Hollan to race for Keith Kunz Motorsports
COLUMBUS, Ind. – Seventeen-year-old Holley Hollan will join Keith Kunz Motorsports next season and embark on her first full year of national midget racing.
Hollan will take over KKM’s No. 67k entry, which was previously piloted by fellow female competitor Holly Shelton. Plans call for the teenager to run the full NOS Energy Drink USAC National Midget Series schedule, with an assortment of POWRi Lucas Oil National Midget League races built in around that.
The Broken Arrow, Okla., native will begin her tenure with the team at the Lucas Oil Chili Bowl Nationals, Jan. 14-19 in nearby Tulsa. Team owner Keith Kunz told SPEED SPORT that Hollan could run as many as 80 races with KKM next season, as his organization embarks on its most ambitious schedule to date.
“We’re really proud of what we were able to accomplish with Holly Shelton, but with that said, we’re equally excited to welcome Holley Hollan to our team for next season,” said Kunz. “Seeing her run earlier this year, drive some different cars than she’s been used to … and now to be a part of her next step and helping her to develop as a racer is something we’re really looking forward to.”
“This is always something I’ve wanted, but it’s a goal that I set for myself legitimately about a year ago,” noted Hollan. “For it to be happening still feels unreal, but I’m really looking forward to this step in my career and I feel like I’m prepared for the challenge.”
Hollan is hoping that she can make her way in racing similar to that of another Toyota Racing Development product who hails from her home state: NASCAR Xfinity Series regular Christopher Bell.
“I’ve always watched Christopher – he’s from the same area in Oklahoma that I am – but I never really understood what the Toyota Racing Development program was doing for its drivers until about a year ago,” said Hollan. “Once I saw everything that they did with Christopher to advance his career, I knew it was something that I wanted to be a part of … and the same with how they helped Holly Shelton grow.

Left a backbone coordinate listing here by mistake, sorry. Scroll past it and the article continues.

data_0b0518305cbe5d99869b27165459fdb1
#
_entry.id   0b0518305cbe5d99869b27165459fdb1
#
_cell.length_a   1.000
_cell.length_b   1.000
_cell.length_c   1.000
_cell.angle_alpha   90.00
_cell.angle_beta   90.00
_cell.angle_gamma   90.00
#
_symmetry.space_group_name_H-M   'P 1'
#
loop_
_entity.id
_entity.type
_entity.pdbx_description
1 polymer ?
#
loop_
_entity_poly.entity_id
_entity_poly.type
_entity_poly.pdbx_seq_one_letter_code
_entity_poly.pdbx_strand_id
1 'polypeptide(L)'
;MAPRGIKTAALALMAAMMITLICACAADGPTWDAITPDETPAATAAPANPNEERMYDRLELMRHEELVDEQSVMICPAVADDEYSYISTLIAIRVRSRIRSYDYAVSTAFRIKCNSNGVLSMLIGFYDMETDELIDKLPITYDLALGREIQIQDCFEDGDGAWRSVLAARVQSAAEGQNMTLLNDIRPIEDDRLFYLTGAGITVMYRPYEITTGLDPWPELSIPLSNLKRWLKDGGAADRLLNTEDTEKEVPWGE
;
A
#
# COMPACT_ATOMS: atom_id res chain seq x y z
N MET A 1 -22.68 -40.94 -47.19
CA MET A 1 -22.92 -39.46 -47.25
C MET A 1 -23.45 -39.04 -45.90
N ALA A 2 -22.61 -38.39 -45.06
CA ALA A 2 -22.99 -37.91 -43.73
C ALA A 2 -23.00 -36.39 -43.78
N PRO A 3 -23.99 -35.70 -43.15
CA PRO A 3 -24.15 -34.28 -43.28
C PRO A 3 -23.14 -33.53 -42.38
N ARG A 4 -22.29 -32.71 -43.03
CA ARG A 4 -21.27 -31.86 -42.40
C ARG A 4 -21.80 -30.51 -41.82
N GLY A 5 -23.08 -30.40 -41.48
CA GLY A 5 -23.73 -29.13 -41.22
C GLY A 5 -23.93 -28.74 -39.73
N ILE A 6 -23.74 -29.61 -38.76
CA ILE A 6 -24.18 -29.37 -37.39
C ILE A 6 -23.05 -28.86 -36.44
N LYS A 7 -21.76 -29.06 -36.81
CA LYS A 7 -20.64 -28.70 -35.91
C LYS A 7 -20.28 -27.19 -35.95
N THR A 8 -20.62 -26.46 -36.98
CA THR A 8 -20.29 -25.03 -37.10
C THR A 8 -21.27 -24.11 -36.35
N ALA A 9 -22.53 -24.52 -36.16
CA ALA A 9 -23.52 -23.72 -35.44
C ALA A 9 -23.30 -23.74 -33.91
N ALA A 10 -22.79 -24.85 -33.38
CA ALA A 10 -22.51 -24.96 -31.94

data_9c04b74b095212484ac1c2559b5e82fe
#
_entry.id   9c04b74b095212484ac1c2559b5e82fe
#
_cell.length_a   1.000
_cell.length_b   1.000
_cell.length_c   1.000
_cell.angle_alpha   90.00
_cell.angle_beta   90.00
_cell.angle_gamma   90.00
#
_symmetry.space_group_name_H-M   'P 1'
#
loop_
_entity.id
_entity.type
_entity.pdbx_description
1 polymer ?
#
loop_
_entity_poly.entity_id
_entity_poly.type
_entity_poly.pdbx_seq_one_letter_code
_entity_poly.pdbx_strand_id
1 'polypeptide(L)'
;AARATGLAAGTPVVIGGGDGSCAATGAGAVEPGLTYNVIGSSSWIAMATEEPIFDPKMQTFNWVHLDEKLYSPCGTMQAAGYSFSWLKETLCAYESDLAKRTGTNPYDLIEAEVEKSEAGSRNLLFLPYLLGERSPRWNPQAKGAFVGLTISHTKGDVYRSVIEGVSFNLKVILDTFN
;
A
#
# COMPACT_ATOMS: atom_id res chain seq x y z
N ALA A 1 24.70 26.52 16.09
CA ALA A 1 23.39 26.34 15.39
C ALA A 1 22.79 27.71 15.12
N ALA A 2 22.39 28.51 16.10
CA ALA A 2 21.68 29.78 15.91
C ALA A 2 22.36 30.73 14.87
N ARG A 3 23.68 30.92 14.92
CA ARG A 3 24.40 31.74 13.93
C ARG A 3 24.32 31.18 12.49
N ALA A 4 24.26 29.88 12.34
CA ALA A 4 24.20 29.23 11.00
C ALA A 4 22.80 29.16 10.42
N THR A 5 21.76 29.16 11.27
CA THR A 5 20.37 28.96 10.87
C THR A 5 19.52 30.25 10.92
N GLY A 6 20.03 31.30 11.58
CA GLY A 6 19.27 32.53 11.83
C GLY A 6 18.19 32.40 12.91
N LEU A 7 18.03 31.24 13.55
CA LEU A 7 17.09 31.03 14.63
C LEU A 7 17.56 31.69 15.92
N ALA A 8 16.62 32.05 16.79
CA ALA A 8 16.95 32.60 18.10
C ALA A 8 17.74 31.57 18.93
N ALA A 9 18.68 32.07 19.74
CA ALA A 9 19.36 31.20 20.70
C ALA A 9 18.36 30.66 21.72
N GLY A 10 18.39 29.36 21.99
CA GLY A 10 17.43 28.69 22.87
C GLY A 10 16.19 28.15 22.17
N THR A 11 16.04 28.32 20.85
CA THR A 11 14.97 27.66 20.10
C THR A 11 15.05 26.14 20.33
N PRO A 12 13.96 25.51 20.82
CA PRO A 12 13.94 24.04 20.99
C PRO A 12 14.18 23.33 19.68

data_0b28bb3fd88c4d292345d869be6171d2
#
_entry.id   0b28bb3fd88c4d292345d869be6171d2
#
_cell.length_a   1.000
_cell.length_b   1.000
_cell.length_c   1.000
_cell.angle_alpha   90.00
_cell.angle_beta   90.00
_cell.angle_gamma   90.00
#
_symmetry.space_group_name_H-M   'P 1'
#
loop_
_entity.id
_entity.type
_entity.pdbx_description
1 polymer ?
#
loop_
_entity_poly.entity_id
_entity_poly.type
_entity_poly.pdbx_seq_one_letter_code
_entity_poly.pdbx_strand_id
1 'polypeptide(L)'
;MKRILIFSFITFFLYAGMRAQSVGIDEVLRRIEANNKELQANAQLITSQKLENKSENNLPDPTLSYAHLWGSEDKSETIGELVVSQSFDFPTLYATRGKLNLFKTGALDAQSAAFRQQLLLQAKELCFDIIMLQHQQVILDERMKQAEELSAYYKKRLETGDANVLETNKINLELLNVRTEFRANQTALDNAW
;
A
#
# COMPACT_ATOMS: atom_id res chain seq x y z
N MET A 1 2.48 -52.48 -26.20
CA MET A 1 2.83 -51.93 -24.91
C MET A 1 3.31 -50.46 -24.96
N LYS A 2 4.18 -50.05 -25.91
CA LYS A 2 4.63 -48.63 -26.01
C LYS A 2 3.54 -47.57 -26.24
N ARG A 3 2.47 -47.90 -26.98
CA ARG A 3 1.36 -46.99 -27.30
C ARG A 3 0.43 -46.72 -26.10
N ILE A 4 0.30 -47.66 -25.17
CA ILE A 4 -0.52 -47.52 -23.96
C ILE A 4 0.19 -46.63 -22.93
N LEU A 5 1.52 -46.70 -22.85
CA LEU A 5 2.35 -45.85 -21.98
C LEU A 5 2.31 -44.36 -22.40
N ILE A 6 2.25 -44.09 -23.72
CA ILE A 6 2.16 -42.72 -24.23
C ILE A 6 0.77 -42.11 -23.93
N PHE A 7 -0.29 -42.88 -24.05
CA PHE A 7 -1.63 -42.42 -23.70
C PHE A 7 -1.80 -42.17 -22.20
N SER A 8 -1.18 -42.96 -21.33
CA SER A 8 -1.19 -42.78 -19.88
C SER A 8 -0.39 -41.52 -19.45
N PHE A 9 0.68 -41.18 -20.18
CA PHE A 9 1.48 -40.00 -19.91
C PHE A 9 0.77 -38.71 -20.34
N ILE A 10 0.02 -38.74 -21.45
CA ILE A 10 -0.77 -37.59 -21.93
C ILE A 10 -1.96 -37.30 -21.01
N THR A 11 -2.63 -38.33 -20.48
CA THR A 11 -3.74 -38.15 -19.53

“Running the (TRD) Combine over the summer and seeing how all of that worked really opened my eyes to just how much Toyota puts into their drivers and trying to give back to the sport,” Hollan continued. “I can’t wait to get started and I’m extremely grateful to everyone for believing in what I can do and giving me a chance to race on a national stage like this.”
Hollan got the chance to compete for Keith Kunz Motorsports during USAC’s Mid-America Midget Week in July. While she only made one feature appearance at Kansas’ Solomon Valley Raceway, she believes that experience of working with the team will aid her in getting up to speed quickly.
“It’s hard to completely figure out any team in five races, but it definitely got my feet wet and got me used to the atmosphere over there,” said Hollan. “I also stayed for a day mid-week and worked with the team in the shop, which I think helped a lot as well. Being able to be with a team like this for 60-plus races … you can’t get any better than that.”
“She got up to speed really quick during our Kansas tour with USAC,” Kunz added. “She was so close to getting where we felt like she needed to be and on the cusp of finding what she needed with the car, but she did a really good job for us in the races she ran. I was instantly pleased with her; it’s just a matter of getting her some seat time now and getting her comfortable. That’s what it takes, really.”
Hollan said that while she doesn’t feel extra pressure stepping into the same car that her predecessor set multiple USAC records in for the female contingent – she does see those marks as motivation and is eager to begin writing her own legacy in the sport.
“Holly definitely set the bar high. She’s very talented and did a great job during her time at KKM,” noted Hollan. “There’s definitely pressure for a female driver to win a national midget race right now, but my biggest focus is to set attainable goals for next year and not to worry about necessarily winning right off the bat. Consistently running inside the top 10, and then the top five, is my goal starting out.
“It’s honestly unbelievable, though, to think about being in this position,” she added. “It still feels unreal and it’s something I never thought I would be able to do at my age. It’s one thing to get here, but it’s another to be successful at this level and I realize that I have a lot of work to put in still. This is the first step, though, and I can’t wait to get going next month in front of my home fans.”